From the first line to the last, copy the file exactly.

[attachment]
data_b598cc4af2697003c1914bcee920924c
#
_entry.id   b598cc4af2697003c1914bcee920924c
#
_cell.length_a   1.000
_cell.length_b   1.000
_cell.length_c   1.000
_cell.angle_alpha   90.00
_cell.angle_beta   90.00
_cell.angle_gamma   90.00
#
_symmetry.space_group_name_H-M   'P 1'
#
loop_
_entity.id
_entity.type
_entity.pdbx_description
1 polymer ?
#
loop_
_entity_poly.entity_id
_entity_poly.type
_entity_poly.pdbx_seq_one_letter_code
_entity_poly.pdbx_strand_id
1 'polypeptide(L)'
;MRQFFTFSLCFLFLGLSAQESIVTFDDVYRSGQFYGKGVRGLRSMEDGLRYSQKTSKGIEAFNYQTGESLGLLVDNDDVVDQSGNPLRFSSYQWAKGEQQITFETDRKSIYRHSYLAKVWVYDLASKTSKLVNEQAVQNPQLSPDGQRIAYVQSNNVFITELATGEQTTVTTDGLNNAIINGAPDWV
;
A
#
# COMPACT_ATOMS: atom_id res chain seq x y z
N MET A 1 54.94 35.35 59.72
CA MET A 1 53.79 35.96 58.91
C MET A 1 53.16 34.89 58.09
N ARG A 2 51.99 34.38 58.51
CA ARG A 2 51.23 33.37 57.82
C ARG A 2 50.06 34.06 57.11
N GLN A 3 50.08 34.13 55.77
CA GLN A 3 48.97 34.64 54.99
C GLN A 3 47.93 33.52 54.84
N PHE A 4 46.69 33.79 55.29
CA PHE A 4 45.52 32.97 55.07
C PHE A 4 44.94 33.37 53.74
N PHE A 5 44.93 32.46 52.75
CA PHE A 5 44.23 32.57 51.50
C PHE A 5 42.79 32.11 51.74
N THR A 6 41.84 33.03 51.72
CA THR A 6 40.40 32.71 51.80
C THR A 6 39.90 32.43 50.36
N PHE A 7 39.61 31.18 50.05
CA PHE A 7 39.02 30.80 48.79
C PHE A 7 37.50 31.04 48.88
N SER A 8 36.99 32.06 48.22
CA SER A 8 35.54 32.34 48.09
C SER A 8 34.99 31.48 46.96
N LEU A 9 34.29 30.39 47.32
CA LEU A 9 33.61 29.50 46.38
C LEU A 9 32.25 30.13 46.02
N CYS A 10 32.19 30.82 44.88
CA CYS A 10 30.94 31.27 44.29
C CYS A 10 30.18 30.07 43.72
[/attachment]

data_b598cc4af2697003c1914bcee920924c
#
_entry.id   b598cc4af2697003c1914bcee920924c
#
_cell.length_a   1.000
_cell.length_b   1.000
_cell.length_c   1.000
_cell.angle_alpha   90.00
_cell.angle_beta   90.00
_cell.angle_gamma   90.00
#
_symmetry.space_group_name_H-M   'P 1'
#
loop_
_entity.id
_entity.type
_entity.pdbx_description
1 polymer ?
#
loop_
_entity_poly.entity_id
_entity_poly.type
_entity_poly.pdbx_seq_one_letter_code
_entity_poly.pdbx_strand_id
1 'polypeptide(L)'
;MRQFFTFSLCFLFLGLSAQESIVTFDDVYRSGQFYGKGVRGLRSMEDGLRYSQKTSKGIEAFNYQTGESLGLLVDNDDVVDQSGNPLRFSSYQWAKGEQQITFETDRKSIYRHSYLAKVWVYDLASKTSKLVNEQAVQNPQLSPDGQRIAYVQSNNVFITELATGEQTTVTTDGLNNAIINGAPDWV
;
A
#
# COMPACT_ATOMS: atom_id res chain seq x y z
N MET A 1 54.94 35.35 59.72
CA MET A 1 53.79 35.96 58.91
C MET A 1 53.16 34.89 58.09
N ARG A 2 51.99 34.38 58.51
CA ARG A 2 51.23 33.37 57.82
C ARG A 2 50.06 34.06 57.11
N GLN A 3 50.08 34.13 55.77
CA GLN A 3 48.97 34.64 54.99
C GLN A 3 47.93 33.52 54.84
N PHE A 4 46.69 33.79 55.29
CA PHE A 4 45.52 32.97 55.07
C PHE A 4 44.94 33.37 53.74
N PHE A 5 44.93 32.46 52.75
CA PHE A 5 44.23 32.57 51.50
C PHE A 5 42.79 32.11 51.74
N THR A 6 41.84 33.03 51.72
CA THR A 6 40.40 32.71 51.80
C THR A 6 39.90 32.43 50.36
N PHE A 7 39.61 31.18 50.05
CA PHE A 7 39.02 30.80 48.79
C PHE A 7 37.50 31.04 48.88
N SER A 8 36.99 32.06 48.22
CA SER A 8 35.54 32.34 48.09
C SER A 8 34.99 31.48 46.96
N LEU A 9 34.29 30.39 47.32
CA LEU A 9 33.61 29.50 46.38
C LEU A 9 32.25 30.13 46.02
N CYS A 10 32.19 30.82 44.88
CA CYS A 10 30.94 31.27 44.29
C CYS A 10 30.18 30.07 43.72